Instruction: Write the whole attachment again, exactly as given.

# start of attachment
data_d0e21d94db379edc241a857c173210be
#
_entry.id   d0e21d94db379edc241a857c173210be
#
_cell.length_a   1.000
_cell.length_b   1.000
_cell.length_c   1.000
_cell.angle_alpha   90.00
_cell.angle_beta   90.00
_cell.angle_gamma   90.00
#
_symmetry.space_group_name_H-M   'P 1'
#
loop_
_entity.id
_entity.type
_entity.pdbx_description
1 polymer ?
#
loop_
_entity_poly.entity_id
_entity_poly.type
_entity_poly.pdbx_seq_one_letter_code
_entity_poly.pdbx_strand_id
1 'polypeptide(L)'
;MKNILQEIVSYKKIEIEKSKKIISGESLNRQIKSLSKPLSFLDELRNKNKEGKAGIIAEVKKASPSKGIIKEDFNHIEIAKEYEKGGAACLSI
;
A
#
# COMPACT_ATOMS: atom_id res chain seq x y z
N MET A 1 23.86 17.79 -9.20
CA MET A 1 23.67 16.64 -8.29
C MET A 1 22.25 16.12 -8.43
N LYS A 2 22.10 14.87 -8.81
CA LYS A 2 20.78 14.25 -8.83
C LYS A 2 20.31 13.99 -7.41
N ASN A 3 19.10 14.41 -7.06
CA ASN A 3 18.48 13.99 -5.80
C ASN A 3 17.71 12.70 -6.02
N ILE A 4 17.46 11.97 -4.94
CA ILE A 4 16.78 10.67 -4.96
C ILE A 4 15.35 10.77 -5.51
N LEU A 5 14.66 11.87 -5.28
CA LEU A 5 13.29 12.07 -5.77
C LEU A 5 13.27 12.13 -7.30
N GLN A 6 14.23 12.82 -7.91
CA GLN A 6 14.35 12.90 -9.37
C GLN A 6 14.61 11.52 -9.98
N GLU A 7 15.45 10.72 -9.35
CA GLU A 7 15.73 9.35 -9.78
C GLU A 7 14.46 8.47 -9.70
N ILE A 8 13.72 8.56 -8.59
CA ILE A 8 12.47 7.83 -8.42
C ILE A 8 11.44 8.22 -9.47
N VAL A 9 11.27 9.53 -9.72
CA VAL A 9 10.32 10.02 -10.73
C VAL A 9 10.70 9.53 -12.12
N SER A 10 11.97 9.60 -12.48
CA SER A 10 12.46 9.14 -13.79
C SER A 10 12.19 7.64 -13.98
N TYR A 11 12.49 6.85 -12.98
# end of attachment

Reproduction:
data_d0e21d94db379edc241a857c173210be
#
_entry.id   d0e21d94db379edc241a857c173210be
#
_cell.length_a   1.000
_cell.length_b   1.000
_cell.length_c   1.000
_cell.angle_alpha   90.00
_cell.angle_beta   90.00
_cell.angle_gamma   90.00
#
_symmetry.space_group_name_H-M   'P 1'
#
loop_
_entity.id
_entity.type
_entity.pdbx_description
1 polymer ?
#
loop_
_entity_poly.entity_id
_entity_poly.type
_entity_poly.pdbx_seq_one_letter_code
_entity_poly.pdbx_strand_id
1 'polypeptide(L)'
;MKNILQEIVSYKKIEIEKSKKIISGESLNRQIKSLSKPLSFLDELRNKNKEGKAGIIAEVKKASPSKGIIKEDFNHIEIAKEYEKGGAACLSI
;
A
#
# COMPACT_ATOMS: atom_id res chain seq x y z
N MET A 1 23.86 17.79 -9.20
CA MET A 1 23.67 16.64 -8.29
C MET A 1 22.25 16.12 -8.43
N LYS A 2 22.10 14.87 -8.81
CA LYS A 2 20.78 14.25 -8.83
C LYS A 2 20.31 13.99 -7.41
N ASN A 3 19.10 14.41 -7.06
CA ASN A 3 18.48 13.99 -5.80
C ASN A 3 17.71 12.70 -6.02
N ILE A 4 17.46 11.97 -4.94
CA ILE A 4 16.78 10.67 -4.96
C ILE A 4 15.35 10.77 -5.51
N LEU A 5 14.66 11.87 -5.28
CA LEU A 5 13.29 12.07 -5.77
C LEU A 5 13.27 12.13 -7.30
N GLN A 6 14.23 12.82 -7.91
CA GLN A 6 14.35 12.90 -9.37
C GLN A 6 14.61 11.52 -9.98
N GLU A 7 15.45 10.72 -9.35
CA GLU A 7 15.73 9.35 -9.78
C GLU A 7 14.46 8.47 -9.70
N ILE A 8 13.72 8.56 -8.59
CA ILE A 8 12.47 7.83 -8.42
C ILE A 8 11.44 8.22 -9.47
N VAL A 9 11.27 9.53 -9.72
CA VAL A 9 10.32 10.02 -10.73
C VAL A 9 10.70 9.53 -12.12
N SER A 10 11.97 9.60 -12.48
CA SER A 10 12.46 9.14 -13.79
C SER A 10 12.19 7.64 -13.98
N TYR A 11 12.49 6.85 -12.98